NTE REPORT: Singapore http://www.ustr.gov/sites/default/files/2014%20NTE%20Report%20on%20FTB%20Singapore.pdf

IMPORT POLICIES

Import Licenses and Internal Taxes

Singapore maintains a tiered motorcycle operator licensing system based on engine displacement which, along with a road tax based on engine size, adversely affects U.S. exports of large motorcycles. Singapore also restricts the import and sale of non-medicinal chewing gum. It levies high excise taxes on distilled spirits and wine, tobacco products, and motor vehicles.

INTELLECTUAL PROPERTY RIGHTS PROTECTION

In connection with its FTA commitments and obligations under international treaties and conventions, Singapore has developed a generally strong intellectual property rights (IPR) regime, with the second lowest rate of software piracy in Asia. Still, some concerns have been raised by U.S. rights holders about the absence of legislation making the illicit camcording of a film in a theater a criminal offense, limitations of trade secrets protection, the transshipment of infringing goods through Singapore, insufficient deterrent penalties for end-user software piracy, the lack of effective enforcement against online peer-to-peer infringement, and media box piracy (whereby “boxes,” often with capability to play high definition content, are loaded with large quantities of pirated works). U.S. rights holders have noted concerns regarding pirated online content access from Singapore. The Media Development Authority (MDA), a sub-agency of the Ministry of Communications and Information, after consulting on this issue with stakeholders for over a year, issued three recommendations in 2013 to reduce online piracy through: strengthening public education efforts; encouraging publishers to provide more legitimate, affordable and timely digital content sources; and increasing regulatory/enforcement measures. Singapore has yet to implement these recommendations.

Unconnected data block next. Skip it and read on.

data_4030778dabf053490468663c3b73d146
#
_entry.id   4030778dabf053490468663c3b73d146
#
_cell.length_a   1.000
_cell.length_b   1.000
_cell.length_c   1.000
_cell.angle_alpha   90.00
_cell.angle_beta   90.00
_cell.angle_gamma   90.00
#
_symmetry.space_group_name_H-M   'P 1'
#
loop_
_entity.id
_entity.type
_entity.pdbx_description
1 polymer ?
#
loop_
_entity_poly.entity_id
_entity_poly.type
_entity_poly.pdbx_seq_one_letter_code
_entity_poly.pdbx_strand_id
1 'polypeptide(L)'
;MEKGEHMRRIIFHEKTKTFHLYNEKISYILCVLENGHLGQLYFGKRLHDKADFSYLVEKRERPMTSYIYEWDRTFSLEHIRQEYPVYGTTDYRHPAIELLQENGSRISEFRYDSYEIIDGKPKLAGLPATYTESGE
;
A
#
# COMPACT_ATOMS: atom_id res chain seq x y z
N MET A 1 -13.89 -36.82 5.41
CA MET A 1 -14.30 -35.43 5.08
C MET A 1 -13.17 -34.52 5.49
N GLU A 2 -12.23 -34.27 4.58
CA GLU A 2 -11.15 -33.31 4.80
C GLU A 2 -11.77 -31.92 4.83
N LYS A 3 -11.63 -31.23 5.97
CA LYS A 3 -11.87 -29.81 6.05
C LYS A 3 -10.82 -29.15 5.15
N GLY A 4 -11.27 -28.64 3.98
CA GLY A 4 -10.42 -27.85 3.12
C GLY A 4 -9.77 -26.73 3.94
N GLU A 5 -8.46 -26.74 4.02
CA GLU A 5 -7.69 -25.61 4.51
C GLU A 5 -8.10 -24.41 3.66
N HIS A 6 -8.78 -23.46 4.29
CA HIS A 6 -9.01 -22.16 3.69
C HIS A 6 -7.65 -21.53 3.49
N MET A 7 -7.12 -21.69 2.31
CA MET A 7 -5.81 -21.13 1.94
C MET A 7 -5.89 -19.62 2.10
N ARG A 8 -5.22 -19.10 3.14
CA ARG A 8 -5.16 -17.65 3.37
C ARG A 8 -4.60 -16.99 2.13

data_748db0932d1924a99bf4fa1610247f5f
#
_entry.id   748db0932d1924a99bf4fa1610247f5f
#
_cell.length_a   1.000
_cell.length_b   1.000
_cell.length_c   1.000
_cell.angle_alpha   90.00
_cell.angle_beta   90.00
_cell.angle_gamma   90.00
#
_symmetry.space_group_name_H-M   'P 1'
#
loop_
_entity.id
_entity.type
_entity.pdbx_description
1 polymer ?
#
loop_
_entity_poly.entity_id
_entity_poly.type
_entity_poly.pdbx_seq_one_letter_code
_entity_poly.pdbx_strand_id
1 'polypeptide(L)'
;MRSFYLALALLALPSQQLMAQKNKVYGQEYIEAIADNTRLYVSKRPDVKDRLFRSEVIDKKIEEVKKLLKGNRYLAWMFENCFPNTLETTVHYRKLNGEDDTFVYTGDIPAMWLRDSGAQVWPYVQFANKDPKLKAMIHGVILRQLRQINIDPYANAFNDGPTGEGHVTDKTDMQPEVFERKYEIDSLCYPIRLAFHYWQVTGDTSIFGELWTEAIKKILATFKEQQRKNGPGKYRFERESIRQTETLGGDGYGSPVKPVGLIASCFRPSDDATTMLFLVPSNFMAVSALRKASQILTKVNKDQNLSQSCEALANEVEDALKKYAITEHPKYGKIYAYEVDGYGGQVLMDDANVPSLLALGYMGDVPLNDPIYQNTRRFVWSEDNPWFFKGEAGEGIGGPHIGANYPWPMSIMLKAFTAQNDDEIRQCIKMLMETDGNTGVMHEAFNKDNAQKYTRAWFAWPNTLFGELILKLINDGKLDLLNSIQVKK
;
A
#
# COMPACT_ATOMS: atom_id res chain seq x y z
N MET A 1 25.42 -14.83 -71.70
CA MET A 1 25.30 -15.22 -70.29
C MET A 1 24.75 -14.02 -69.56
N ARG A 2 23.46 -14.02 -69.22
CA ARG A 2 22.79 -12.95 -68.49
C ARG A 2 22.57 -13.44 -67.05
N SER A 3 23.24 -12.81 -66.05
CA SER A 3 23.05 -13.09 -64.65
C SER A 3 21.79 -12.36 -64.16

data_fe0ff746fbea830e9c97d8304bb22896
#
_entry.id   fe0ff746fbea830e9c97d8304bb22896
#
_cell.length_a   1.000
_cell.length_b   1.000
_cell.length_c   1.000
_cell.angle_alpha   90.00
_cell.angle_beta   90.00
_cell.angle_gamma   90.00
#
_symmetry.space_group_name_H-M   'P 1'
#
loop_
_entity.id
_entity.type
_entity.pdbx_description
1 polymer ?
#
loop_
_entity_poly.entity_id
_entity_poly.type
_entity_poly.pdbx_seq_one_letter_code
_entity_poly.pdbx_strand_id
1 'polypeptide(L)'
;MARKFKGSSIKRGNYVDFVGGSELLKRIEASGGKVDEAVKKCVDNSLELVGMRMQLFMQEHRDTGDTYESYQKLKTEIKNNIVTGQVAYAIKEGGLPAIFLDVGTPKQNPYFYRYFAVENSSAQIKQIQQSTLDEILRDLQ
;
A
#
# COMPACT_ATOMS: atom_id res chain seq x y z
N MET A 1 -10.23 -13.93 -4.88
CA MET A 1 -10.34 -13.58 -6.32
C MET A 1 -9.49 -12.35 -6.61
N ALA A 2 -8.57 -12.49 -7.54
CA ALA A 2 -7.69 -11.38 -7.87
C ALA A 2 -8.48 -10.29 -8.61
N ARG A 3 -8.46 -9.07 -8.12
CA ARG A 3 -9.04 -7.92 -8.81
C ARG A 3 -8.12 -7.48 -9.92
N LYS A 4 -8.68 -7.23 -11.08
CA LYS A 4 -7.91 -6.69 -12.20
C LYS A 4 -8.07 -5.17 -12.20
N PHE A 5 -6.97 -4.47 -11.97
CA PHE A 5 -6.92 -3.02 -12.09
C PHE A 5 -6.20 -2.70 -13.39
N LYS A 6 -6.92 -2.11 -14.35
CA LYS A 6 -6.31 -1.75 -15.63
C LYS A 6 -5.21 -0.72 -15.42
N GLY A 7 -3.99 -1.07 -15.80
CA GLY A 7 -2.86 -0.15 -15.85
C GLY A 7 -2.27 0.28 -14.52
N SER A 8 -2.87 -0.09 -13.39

SERVICES BARRIERS

Pay Television

In August 2011, MDA implemented new regulations requiring pay television providers to “cross carry” exclusive broadcasting content acquired after March 12, 2010. These rules require a pay television company with an exclusive contract for channels/content to offer that content to other pay television companies for their subscribers at similar commercial rates. MDA plans to review the cross-carriage provisions in 2014. U.S. content providers remain concerned about the negative impact these regulations have on private contractual arrangements, innovation in the packaging and delivery of new content to consumers, and investment in the market. The United States will continue to monitor the implementation of this policy, including the impact it may have on content services provided over the Internet.

Audiovisual and Media Services